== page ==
If we take social structures as given, we see ourselves as powerless: each of us, as an individual, is up against a powerful system that functions according to a logic of its own. The only thing we can do, then, is to spend some of our spare money to help repair the worst damage that this system does in other parts of the world. This, I take it, is the most dangerous underlying assumption in the worldview of effective altruists: that they take the current institutional order as given, implicitly denying that it is open to change.
It is in particular the individualistic bias that leads to that impression. We can seldom change institutions and practices on our own. We need to develop ties of solidarity with others. And we need to use our local knowledge and our local scope of agency in order to bring about change. From this perspective, morality is not about picking and choosing charities from the armchair. It is about trying to become a force for good in our daily lives (and, as Srinivasan notes, it matters that it is our live in which we do so), and contributing to whatever cause it is we can contribute to – actively, passionately, and in order to bring about lasting change that brings institutions and practices in line with our moral values and ideals. Currently, the fight against climate change and against global poverty are striking examples of how we are all participants in structures that urgently need to be changed. Both in our private and in our professional lives, each of us can take responsibility for reducing emissions, raising awareness, and pushing for change.
This approach has in common with effective altruism that it can be pretty demanding – we cannot simply go on living our lives, but have to take responsibility for the world around us. What is different is that it assumes that for change to effective, we need to change the institutions and practices of today’s world, and the best way to do so is to change them from within. This means that as Westerners, one of our greatest responsibilities is to try to change the structures of the capitalism-gone-wild that does so much harm in today’s world (as Angus Deaton also notes here). But while we see ourselves as moral agents in our private lives, many of us feel powerless and unable to push for change in our jobs, as members of the very organizations and institutions that keep the current system in place. The picture of the economy that has been built on the model of economic man implies that as jobholders, we are supposed to obey orders and earn money – instead of taking active responsibility for what we do in our organizational roles and asking whether it is compatible with our moral principles. But we remain moral and political agents no matter what our roles are. We are responsible for doing our bit to repair the ship on which we are moving – plank by plank by plank.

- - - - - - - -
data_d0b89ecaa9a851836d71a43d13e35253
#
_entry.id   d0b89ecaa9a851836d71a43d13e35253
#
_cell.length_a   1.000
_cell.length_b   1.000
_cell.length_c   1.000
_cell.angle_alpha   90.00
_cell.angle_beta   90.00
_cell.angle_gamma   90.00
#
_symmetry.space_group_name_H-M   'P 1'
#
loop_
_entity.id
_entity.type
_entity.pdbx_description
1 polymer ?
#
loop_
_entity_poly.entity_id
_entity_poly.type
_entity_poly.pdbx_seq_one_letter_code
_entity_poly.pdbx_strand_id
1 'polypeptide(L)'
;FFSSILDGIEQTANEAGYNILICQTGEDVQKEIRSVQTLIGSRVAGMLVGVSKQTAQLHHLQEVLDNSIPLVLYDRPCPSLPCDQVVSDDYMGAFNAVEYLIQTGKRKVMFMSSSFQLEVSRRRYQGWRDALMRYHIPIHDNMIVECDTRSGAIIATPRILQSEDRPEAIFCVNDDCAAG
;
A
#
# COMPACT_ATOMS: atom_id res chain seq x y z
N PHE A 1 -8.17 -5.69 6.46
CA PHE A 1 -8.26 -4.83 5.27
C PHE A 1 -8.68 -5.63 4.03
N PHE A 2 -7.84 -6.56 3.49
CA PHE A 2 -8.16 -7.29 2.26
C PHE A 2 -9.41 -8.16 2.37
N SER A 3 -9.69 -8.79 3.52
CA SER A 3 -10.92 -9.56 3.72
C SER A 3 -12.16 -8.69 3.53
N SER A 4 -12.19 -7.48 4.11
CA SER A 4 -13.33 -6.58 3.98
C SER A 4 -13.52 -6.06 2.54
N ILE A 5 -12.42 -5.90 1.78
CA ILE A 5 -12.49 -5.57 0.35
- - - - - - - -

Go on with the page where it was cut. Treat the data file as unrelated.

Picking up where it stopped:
Does this picture imply that one should stop donating money? Not quite. Our world is deeply unjust, and some live in institutional frameworks that allow them to live happy and flourishing lives, whereas others live in places in which they have to fight hard for satisfying even their most basic needs. I take it, however, that when evaluating which causes to support, we should pay attention to the way in which they help build institutions, or fail to do so. We should support those individuals and groups in other parts of the world who try to do so, speaking truth to power and strengthening the moral and civic capacities of individuals. And if you like, find a savvy consultant who comes up with a metric that describes this as the most effective option – I’m sure it can be done!